– paisanco
    Jul 2, 2014 at 2:55
  • $\begingroup$ @bogeyc I agree that there are some sharp boundaries between physics and engineering but I think that it's also not 'that' much far away from that. At least we can have another 'applied physics' site for our industrial application purpose. $\endgroup$
    – Saharsh
    Jul 2, 2014 at 14:05

1 Answer 1


If you will allow me the indulgence of addressing this answer to what I perceive your situation to be, I think we might make some progress.

Judging for your posts I'd guess that you are near the beginning of your studies in physics--and presumably doing well because the conceptual understanding embedded in your writing is quite good for a beginner---and that colors how you think about physics just as my situation colors mine.

The post that you are describing as "applications" I would describe as "textbook conceptual question". They are solved immediately by anyone who understands the relationships between the abstract representations that we use and the physical reality that goes with them. You gave a perfectly good answer to the capacitance question, but it consists of connecting the verbal representation of the problem ("charge drawn from a battery") to the mathematical representation ("Q \propto C_{eq}"). The accepted answer to the same question connects the verbal version with a pictorial version and is also correct and useful to the asker. It is typical that there are at least three useful representations of every physics concept and moving between them is sometimes difficult for beginners but is generally very easy for more experienced practitioners.

As you continue in your studies you will find that fluent moves between multiple representations of a single problem are a foundation skill. In fact I know at least one Physic Education Researcher who defines upper-division level thinking in terms of fluency with multiple representations and differing levels of abstraction.

Consider the difference between that capacitance questions and the recent one about the relationship between coin masses and the noise they make on hitting a hard surface (that is a pretty advanced example, but it is to make the point).

Some more posts with which to exhibit different levels of sophistication:1

  • Observations in the cathode ray tube experiement Here the asker is having trouble applying what they know (or should) know about atoms and cathode rays to a real world problem. The explanation requires an understanding of the environment inside a CRT, and the integration of three physical concepts.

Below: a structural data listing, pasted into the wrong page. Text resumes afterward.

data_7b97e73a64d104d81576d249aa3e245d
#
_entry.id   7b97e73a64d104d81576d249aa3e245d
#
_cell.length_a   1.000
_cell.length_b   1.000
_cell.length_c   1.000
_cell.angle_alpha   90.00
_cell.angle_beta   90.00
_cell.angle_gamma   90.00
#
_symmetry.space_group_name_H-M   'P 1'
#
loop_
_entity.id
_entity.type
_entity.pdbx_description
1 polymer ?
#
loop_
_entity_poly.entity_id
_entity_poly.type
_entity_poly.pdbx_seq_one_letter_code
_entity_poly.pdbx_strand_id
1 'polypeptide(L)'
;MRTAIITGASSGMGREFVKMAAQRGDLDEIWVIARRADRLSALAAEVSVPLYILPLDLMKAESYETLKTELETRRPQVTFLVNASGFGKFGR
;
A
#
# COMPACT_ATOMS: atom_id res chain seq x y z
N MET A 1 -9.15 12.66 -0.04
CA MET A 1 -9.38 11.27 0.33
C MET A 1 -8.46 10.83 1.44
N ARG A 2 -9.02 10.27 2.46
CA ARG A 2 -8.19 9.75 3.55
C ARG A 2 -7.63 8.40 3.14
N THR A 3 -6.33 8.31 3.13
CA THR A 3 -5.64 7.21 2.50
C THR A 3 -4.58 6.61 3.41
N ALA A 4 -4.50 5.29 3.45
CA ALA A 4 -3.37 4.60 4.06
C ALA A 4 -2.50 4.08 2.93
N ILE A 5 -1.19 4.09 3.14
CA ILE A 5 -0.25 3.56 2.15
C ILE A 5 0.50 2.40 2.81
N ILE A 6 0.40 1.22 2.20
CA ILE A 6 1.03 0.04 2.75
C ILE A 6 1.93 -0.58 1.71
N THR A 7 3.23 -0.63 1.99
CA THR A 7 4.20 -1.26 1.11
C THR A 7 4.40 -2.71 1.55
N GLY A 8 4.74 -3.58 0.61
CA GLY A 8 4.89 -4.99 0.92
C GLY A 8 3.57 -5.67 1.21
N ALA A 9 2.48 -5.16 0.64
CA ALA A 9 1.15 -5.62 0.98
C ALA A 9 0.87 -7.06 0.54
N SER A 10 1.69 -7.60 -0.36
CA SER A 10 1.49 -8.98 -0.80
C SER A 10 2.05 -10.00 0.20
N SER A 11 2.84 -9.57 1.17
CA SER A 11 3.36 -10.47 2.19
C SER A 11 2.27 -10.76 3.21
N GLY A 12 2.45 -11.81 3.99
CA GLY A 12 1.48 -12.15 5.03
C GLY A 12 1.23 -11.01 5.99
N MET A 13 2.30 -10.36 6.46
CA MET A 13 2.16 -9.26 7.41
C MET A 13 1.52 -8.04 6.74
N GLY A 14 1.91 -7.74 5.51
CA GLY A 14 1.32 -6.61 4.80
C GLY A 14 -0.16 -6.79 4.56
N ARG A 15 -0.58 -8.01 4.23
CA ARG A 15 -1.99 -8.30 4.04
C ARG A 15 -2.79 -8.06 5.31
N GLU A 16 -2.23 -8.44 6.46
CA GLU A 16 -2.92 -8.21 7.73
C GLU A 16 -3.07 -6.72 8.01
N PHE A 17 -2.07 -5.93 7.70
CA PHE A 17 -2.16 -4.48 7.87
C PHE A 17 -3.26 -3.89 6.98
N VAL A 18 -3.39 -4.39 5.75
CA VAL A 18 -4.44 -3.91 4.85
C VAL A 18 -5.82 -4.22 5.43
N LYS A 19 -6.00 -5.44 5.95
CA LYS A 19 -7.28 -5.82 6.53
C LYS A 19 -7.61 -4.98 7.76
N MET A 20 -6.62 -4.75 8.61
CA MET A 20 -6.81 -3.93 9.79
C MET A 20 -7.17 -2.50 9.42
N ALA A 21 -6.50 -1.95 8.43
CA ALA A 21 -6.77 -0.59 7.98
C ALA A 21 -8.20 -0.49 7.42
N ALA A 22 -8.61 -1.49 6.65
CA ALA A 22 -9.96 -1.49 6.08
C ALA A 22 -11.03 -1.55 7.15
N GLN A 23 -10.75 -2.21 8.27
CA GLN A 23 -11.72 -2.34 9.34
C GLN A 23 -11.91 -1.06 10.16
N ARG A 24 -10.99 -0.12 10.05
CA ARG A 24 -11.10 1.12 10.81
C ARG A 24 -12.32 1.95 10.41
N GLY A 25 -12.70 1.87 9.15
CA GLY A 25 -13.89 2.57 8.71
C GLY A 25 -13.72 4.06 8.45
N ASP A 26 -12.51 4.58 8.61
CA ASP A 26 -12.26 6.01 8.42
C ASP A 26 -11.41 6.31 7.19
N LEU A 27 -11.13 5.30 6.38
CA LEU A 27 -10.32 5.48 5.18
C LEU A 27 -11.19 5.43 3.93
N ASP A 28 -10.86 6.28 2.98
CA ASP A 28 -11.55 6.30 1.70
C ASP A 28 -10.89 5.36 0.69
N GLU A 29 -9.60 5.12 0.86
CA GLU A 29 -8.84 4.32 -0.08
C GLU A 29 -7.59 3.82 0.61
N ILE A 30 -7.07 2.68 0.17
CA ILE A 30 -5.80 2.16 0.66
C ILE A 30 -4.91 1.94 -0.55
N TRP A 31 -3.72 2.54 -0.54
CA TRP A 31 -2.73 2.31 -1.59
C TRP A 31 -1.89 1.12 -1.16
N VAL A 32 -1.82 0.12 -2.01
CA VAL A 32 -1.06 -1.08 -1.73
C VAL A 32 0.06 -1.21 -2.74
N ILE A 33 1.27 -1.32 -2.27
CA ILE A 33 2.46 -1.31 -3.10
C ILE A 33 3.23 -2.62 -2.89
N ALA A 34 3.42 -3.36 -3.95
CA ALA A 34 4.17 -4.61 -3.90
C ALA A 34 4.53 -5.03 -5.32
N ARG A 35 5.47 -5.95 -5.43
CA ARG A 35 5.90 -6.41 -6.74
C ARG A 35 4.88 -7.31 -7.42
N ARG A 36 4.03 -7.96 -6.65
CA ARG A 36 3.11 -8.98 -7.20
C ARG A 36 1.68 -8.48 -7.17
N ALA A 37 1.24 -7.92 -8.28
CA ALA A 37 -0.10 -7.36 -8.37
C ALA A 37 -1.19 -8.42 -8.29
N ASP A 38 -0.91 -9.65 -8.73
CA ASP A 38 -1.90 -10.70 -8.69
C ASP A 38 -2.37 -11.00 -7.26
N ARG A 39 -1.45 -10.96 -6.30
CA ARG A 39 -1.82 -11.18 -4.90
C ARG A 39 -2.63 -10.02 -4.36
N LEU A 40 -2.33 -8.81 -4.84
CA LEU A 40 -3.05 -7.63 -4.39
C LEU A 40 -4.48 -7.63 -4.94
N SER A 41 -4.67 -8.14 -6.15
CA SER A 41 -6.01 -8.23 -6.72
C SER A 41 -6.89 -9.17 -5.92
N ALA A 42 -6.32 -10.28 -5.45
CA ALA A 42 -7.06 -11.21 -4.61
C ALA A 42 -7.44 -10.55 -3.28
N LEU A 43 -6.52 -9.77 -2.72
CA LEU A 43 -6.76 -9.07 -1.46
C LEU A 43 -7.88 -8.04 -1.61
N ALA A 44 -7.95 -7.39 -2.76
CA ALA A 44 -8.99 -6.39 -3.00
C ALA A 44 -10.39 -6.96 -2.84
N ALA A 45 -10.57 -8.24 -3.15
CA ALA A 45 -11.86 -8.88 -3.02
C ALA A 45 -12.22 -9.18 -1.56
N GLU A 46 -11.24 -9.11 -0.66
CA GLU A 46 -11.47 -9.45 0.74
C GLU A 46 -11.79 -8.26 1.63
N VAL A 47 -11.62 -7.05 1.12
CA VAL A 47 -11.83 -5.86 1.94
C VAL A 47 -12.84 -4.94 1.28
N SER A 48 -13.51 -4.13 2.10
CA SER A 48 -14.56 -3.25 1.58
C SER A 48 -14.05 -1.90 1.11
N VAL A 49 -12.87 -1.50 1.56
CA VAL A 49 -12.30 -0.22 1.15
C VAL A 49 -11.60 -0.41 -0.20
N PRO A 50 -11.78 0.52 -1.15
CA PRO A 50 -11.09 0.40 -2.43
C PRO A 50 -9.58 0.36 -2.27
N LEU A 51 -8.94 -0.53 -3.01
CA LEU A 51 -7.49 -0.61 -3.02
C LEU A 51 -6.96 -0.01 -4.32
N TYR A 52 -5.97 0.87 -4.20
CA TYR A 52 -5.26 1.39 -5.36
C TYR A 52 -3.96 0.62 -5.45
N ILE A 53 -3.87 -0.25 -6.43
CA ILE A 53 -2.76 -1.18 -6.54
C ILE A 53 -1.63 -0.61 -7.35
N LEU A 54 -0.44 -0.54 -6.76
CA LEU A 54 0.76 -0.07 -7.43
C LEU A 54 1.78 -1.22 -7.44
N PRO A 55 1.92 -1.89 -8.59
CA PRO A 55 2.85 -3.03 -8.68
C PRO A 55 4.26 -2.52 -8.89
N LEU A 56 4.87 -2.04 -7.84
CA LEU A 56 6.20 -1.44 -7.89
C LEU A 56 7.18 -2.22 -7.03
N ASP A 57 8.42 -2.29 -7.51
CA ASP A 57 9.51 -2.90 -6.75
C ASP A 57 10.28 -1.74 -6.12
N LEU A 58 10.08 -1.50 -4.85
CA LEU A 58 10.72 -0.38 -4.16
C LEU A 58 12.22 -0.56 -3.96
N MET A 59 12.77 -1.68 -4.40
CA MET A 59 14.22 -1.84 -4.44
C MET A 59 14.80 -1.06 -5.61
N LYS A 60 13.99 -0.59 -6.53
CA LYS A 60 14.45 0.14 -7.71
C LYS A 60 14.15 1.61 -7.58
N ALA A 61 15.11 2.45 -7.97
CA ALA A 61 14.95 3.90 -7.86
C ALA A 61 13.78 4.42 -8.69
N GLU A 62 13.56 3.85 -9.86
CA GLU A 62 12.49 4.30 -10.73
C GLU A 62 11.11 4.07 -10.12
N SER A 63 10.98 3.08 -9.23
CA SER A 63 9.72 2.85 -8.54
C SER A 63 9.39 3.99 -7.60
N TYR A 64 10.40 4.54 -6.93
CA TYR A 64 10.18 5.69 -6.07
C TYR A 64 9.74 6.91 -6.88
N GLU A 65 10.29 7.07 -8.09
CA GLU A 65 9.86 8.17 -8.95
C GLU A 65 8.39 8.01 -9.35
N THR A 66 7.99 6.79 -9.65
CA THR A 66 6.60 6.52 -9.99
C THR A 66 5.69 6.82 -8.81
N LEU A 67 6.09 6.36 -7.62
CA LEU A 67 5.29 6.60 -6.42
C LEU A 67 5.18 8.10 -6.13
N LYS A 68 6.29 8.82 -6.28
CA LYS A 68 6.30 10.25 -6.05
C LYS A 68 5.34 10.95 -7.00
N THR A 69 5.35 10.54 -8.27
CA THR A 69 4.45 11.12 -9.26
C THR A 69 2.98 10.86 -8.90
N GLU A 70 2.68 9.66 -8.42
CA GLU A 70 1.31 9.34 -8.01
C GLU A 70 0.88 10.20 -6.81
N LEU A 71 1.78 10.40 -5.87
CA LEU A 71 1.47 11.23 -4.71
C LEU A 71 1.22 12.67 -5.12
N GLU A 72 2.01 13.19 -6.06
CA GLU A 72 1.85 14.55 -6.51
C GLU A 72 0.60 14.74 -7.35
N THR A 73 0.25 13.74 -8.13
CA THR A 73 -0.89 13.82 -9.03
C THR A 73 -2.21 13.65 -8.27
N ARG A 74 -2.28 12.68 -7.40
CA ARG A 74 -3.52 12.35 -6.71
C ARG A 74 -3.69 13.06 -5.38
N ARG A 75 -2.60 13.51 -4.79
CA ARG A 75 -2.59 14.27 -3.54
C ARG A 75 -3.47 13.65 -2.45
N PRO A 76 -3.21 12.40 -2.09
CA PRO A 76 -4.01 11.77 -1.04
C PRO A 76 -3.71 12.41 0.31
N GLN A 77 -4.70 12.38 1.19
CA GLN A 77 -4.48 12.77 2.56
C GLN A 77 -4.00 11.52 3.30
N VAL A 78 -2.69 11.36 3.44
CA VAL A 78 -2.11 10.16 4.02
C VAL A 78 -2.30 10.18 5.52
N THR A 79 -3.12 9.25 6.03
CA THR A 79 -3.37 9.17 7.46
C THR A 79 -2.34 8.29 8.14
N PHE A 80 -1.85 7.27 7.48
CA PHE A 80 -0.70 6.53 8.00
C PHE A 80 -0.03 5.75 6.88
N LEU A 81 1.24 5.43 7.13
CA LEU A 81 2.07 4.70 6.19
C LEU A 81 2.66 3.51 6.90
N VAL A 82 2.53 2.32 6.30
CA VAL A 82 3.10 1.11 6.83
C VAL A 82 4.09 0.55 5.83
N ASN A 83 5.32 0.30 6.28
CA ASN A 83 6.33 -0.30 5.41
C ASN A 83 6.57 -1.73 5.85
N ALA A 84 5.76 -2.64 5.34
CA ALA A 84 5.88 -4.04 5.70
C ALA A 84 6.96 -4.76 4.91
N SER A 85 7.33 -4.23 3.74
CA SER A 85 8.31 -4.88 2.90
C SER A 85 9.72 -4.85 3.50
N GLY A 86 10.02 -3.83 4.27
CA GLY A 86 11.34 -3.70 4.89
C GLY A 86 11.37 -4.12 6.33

• How to choose a α, β, γ measurement detector? This question is about the strategy for apply physics knowledge to a design problem and is really too broad. My "answer" simply explains how big the field is and give a couple of vague generalities. People build industry careers on knowing how to do that.

  • How can scintillation gamma-spectrometers work given that track length is different for different angles? A practical application question for which the answers are well known. This would be a textbook question for a student just beginning to study the experimental aspects of nuclear or high-energy physics. Again, the answer required knowing several physics facts: how gammas interact with matter: how light propagates in scintillation counters and is converted to latchable electronic signals, something about the geometric limitations of hodoscopes.

  • How are the masses of unstable elementary particles measured? Another experimental particle-physics question. There are several different answers and knowing which ones to use is a matter of experience.

  • How quark electric charge directly have been measured? An application question at a moderately high level of sophistication; this requires a pretty sophisticated understanding of experimental particle physics technique and theory.

  • Solar neutrino predictions Not really a "application" questions but a "state of the discipline" one. Requires lots of familiarity with what has been done, but not a lot of physics.

1 I've taken these examples from my area of expertise because I knew I could find them quickly, but the site has examples at many levels of sophistication from many different areas of physics.

  • $\begingroup$ I really respect your way of explaining. Also I understand what you are trying to say. But above in my question as discussed by @Jim, he is trying to say that application should be included in Engineering, I had made rest of my comment there. $\endgroup$
    – Saharsh
    Jun 30, 2014 at 14:48